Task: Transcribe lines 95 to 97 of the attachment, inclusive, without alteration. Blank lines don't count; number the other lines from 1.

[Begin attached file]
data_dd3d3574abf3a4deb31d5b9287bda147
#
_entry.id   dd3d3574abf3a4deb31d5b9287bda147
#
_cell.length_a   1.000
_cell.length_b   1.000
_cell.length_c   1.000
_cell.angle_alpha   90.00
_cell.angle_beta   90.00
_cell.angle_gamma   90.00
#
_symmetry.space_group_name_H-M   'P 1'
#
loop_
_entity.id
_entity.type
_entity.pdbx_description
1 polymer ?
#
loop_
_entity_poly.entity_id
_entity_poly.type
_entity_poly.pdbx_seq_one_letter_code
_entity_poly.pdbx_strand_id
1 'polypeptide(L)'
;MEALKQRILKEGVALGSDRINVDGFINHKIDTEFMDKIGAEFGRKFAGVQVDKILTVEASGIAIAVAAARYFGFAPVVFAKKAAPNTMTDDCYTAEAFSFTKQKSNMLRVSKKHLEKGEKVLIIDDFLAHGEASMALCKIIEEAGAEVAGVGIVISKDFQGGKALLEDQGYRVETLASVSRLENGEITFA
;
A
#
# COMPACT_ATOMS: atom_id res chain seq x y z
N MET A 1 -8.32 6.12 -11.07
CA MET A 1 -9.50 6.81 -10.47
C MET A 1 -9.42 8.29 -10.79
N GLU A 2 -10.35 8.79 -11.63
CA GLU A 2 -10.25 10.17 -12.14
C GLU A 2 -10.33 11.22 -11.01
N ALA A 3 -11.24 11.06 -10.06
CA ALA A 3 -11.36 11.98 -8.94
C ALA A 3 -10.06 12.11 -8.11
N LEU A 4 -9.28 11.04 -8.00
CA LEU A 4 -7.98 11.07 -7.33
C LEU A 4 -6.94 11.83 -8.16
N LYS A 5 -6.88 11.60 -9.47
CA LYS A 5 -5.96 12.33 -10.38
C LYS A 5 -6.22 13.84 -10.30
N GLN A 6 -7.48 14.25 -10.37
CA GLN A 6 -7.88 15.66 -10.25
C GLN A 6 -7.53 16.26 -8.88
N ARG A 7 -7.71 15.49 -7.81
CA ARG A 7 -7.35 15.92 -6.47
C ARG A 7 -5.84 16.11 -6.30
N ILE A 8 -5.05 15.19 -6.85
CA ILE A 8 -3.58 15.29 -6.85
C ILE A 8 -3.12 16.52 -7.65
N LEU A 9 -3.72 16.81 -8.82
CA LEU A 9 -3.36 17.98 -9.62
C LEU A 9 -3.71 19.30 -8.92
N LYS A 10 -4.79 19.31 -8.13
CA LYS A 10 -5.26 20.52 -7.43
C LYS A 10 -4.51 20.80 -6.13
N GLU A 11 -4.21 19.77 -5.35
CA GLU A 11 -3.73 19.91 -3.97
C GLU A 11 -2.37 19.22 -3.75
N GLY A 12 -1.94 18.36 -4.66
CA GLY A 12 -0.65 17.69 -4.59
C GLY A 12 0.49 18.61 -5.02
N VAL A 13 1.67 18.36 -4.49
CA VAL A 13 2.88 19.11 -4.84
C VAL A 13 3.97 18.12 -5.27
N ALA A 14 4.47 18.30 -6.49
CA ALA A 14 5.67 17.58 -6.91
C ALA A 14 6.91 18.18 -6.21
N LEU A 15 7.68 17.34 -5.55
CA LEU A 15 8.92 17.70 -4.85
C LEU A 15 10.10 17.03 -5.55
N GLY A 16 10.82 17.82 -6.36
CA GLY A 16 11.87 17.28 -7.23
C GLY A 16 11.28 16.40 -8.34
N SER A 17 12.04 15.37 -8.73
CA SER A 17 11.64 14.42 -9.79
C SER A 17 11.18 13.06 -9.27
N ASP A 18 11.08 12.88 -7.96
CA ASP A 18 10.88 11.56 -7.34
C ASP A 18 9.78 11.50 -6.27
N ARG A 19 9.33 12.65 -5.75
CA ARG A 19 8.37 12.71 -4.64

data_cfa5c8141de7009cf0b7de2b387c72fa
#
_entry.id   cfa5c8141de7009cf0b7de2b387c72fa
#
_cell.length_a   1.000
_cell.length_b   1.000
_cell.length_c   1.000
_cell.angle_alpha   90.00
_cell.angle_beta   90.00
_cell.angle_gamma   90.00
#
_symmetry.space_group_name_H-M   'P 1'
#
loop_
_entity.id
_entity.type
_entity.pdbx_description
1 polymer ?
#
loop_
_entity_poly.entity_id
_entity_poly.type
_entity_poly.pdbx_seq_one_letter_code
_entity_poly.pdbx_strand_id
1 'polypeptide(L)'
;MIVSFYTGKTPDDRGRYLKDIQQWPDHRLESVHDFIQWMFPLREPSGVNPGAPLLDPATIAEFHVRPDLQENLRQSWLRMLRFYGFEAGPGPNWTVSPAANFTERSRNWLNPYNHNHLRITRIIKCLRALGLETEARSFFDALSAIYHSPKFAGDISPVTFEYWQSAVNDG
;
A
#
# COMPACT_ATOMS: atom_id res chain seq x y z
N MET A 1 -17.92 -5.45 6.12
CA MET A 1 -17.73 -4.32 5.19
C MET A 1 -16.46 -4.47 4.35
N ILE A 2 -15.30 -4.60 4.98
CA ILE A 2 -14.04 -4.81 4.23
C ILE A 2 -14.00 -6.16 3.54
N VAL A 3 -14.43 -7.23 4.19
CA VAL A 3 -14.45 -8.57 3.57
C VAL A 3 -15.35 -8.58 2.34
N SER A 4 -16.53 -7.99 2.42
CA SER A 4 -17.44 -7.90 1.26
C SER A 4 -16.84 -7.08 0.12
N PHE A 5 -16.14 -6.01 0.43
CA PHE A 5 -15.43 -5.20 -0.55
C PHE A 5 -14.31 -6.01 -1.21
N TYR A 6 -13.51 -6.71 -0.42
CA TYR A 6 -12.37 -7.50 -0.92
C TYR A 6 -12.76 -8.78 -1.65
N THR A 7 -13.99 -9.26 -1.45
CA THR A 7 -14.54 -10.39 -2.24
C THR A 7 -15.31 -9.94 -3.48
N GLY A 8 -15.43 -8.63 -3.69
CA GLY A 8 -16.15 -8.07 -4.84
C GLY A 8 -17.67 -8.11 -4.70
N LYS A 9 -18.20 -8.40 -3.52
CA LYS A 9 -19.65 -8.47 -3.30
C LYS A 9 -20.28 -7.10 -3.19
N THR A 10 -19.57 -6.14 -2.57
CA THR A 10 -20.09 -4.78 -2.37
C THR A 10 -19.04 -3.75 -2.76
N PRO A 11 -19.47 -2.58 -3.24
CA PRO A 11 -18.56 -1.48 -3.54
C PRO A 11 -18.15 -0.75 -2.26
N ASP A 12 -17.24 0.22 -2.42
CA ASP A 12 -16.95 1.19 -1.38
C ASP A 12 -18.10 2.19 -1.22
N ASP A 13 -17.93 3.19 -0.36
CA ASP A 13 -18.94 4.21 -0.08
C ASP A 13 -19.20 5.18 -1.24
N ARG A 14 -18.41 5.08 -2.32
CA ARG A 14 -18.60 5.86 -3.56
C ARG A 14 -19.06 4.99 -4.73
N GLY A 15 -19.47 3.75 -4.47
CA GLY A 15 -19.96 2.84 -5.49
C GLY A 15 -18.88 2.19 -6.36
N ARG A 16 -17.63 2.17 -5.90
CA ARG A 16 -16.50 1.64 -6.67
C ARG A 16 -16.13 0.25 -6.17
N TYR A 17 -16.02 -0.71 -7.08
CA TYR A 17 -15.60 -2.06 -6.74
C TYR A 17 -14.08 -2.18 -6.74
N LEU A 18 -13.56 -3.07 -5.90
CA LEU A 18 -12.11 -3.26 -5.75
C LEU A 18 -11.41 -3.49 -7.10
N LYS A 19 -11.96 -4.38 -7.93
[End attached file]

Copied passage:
_cell.angle_beta   90.00
_cell.angle_gamma   90.00
#